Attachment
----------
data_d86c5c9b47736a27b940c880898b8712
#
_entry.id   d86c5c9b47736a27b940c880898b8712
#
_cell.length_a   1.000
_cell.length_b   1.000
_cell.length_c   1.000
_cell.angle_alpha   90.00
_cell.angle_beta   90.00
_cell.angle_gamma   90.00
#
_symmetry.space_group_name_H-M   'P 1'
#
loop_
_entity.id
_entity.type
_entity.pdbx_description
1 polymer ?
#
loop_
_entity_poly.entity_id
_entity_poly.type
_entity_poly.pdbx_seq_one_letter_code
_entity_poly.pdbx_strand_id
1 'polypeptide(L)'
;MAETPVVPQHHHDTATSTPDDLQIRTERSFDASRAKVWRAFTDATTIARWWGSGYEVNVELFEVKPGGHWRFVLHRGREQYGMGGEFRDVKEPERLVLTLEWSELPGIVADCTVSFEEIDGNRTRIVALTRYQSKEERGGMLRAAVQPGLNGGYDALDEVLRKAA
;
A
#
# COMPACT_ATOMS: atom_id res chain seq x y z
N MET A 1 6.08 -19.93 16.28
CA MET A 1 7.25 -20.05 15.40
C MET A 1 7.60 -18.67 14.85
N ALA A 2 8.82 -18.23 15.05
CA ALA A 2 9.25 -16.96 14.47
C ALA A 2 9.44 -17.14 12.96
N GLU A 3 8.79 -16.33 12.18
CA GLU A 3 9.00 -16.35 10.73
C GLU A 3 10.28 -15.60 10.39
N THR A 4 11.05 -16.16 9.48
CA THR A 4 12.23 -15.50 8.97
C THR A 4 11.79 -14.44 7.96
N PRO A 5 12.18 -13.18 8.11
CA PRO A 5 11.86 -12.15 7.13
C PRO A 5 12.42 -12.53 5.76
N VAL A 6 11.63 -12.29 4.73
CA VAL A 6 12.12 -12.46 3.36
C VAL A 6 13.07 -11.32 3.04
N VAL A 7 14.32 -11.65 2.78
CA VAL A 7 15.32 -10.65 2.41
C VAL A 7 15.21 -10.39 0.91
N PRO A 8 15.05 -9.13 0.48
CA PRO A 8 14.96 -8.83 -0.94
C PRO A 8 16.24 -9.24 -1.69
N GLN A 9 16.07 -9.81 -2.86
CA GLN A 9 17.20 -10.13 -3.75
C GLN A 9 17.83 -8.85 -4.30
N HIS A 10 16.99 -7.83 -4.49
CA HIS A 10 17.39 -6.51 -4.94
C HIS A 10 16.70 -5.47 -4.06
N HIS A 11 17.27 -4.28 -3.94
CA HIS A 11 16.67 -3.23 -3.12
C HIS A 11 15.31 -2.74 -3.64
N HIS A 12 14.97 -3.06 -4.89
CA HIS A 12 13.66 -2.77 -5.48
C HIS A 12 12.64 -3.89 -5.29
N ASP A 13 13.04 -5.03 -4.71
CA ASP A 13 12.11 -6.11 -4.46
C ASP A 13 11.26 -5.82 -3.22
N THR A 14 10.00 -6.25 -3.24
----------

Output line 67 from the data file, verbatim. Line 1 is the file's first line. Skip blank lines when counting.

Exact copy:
N ASP A 13 13.04 -5.03 -4.71